Hoshi-gaki goes very well with tea. The tea master, Senno Rikyu, wrote about the hoshi-gaki of this region in his chronicles. 

To obtain Gozen Shirogaki, you must special order them from Tsuchiya in the fall.  

39 Tawaracho
Ogaki-shi
Tel 0584-78-2111



Basque Gateau with Apricot jam

Posted on July 26, 2009 at 11:27 AM Comments comments (0)




Just out of the of the oven




 

 

Something smells good. My sister Fuyuko is always testing recipes. I am the happy guinea pig. In general, I find French pastries too sweet for my palate but this Basque Gaeteau is not. You can have it for breakfast with coffee. Basque Gateau is made with an almond meal cookie base so it has a nice crumbly texture. It is filled with a custard creme but today Fuyuko filled it with Apricot jam and I thought it worked very well. Slowly but surely the cake disappears.

 

RECIPE

Serves 4

For the pastry

2.5 egg yolks (50 grams)

65 g powdered sugar

65 g granulated sugar

125 g softened butter

125 g unbleached all purpose flour

65 g almond meal

5 cm vanilla bean, split and scrape seeds

1 teaspoon rum

Apricot Jam - enough to fill the cavity, about 2/3 cup (see Apricot Jam with Vanilla)

 

Making the pastry

Combine all the ingredients for the pastry without overworking it.

Cover and let rest in a cool place for 4 hours.

 

Assembly

Butter a 16 cm round cake pan.

Roll out half the pastry to a thickness of approximately 3 mm.

Line the bottom and sides of the cake pan with the pastry.

Spread the apricot jam evenly in the pastry case.

Cover with the remaining pastry. Brush with egg yolk.

Bake in a 180° C oven for about 20 minutes. Then lower heat to 150 ° C for 10 minutes. Serve warm or cold.

 


Apricot Butter

Posted on June 30, 2009 at 1:48 AM Comments comments (1)


One of the first pictures I took for the blog in May was my apricot tree. The fruit was still green then. I thought it would take between 6-8 weeks for the aprictos to ripen but 4 weeks later, here I am making apricot jam with the harvested fruit. I am leaving for Tokyo in a few days and I would like to take some jam back as a souvenir. The tree produced about 300 apricots this year. Raw, they tasted best when they were firm and still slightly on the green side. Riper, the fruit became sweeter but slightly mushy. This is the trouble with apricots. You love them but they don't quite deliver. So we picked most of the fruit slightly early and decided to try jam making with them.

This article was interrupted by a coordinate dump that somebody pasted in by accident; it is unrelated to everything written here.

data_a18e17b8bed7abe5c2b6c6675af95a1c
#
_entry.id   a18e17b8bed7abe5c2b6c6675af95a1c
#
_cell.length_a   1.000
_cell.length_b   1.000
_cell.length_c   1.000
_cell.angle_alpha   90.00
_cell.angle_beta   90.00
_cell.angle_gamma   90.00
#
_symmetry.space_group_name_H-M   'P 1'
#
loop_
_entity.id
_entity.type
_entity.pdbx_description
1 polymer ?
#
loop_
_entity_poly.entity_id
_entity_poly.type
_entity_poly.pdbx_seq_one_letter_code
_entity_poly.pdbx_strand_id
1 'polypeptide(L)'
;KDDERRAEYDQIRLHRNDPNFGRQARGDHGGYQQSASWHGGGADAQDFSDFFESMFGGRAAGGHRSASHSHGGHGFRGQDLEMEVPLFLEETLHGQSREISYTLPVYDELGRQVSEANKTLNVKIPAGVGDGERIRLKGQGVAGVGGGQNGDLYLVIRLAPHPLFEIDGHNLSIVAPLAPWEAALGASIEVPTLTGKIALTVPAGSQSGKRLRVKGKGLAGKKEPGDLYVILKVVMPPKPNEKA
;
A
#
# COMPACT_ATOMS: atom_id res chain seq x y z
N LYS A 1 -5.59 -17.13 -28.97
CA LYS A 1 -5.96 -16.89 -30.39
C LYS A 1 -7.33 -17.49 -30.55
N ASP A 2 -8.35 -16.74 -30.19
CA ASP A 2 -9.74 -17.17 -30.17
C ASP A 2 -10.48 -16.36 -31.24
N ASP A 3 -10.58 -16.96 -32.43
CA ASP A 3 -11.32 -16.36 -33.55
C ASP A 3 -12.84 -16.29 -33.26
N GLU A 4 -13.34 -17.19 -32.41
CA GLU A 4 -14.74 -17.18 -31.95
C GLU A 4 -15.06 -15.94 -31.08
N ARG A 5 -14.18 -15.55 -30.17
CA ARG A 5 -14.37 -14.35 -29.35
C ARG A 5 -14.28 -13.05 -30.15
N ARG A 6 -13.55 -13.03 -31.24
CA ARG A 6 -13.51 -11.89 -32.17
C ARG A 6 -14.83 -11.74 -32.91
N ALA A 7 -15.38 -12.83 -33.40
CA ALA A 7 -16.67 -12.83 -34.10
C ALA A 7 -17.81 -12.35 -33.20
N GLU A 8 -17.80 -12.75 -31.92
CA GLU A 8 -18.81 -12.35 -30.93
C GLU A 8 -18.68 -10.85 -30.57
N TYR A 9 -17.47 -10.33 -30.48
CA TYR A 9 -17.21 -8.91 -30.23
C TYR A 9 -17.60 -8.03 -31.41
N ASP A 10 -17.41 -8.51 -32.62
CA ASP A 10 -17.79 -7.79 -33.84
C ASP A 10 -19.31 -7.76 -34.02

Apricot butter cooling in the jars


 

 

 

 

Since I knew I couldn't get to the fruit right away, I froze the fresh picked apricots. Freezing is a good way to preserve certain fruit but you want to make sure they are clean, firm and not bruised. I found an apricot butter recipe in Joy of Cooking. I defrosted 8 lbs of apricots overnight and spent Saturday cooking the fruit in my big Le Creuset pot. When defrosted, the apricots go brown and look like they are about to melt but the flavor remains intact. The apricots were sweetened with sugar and spiced with cinnamon, allspice and clove but I found The Joy of Cooking recipe too generous with spices for my taste so I cut back. Also, since every fruit has different levels of acidity and sweetness . you have to be flexible about how much sugar and lemon juice to add. I kept tasting the apricot butter with a spoon. I's good to have a nice loaf of bread when you are making jam so you can try it on a piece of bread. I had a beautiful loaf of Brioche that Huckleberry gave me yesterday for free. They wouldn't let me pay for it because it was past 6 pm and the cash register was already closed. Got lucky. By the time I finished straining all the fruit, and tasting it, adjusting the spices, I felt tired. I decided this was more than a day's work. I let the apricot puree rest in the fridge for a couple of days. I came back to it and finished the rest of the recipe today. This was a good strategy. The apricot butter turned out nice and the spices were a good accent. I might make it without the spices next time and to keep it pure apricots with just a hint of lemon. I will see what my Japanese friends have to say about the apricot butter.

 


APRICOT BUTTER

  • 8 lbs apricots, fresh or frozen
  • 1/2 cup sugar to each cup of pulp or more to taste.
  • 1-2 tsp cinnamon, optional
  • 1/2 tsp cloves, optional
  • 1/2 tsp all spice, optional
  • 1 grated rind and juice of 1 lemon (or less lemon juice if acidity of the fruit is strong)
  • 11/2 cup dry white white

 

  1. Wash and pit 8 lbs of apricots. Cook very slowly in their own juice until soft. Stir occasionally. Crush the apricots, using a potato masher.
  2. Put the fruit through a fine strainer. Add 1/2 cup of sugar to each cup of sugar. Add more sugar if needed.
  3. Add cinnamon, cloves, sllapice, grated rind and juice of 1 lemon. Let the pulp cool down.
  4. Stir 1 cup of white wine. Place 3/4 of the puree in a large heat proof crock pot. Keep the rest in reserve. Put the crock pot in a cold oven. Set oven to 300 F. Let the apricot butter bake until it thickens. As the puree shrinks and the color darkens, fill the crock pot with reserved apricot puree. When the butter is thick, but still moist, put into sterile jars. This will take about 3.5 to 4 hours.
  5. Makes approximately 6 cups of Apricot Butter.

 

  

 


Santa Monica - Fuzzy Peach

Posted on June 19, 2009 at 2:10 AM Comments comments (0)

My Fruit Trees

Posted on May 29, 2009 at 2:25 AM Comments comments (0)


Peaches and Apricots in my Garden


This year, I am going to have a lot of fruit.  Jam making is in my mind. Myfriends in Tokyo are waiting.  It will be at least six to eight weeksbefore the fruit will be ripe but they are so beautiful to look at.  Onthe other hand, my two plum trees are dormant this year.  It's good tohave a garden that rotates fruit.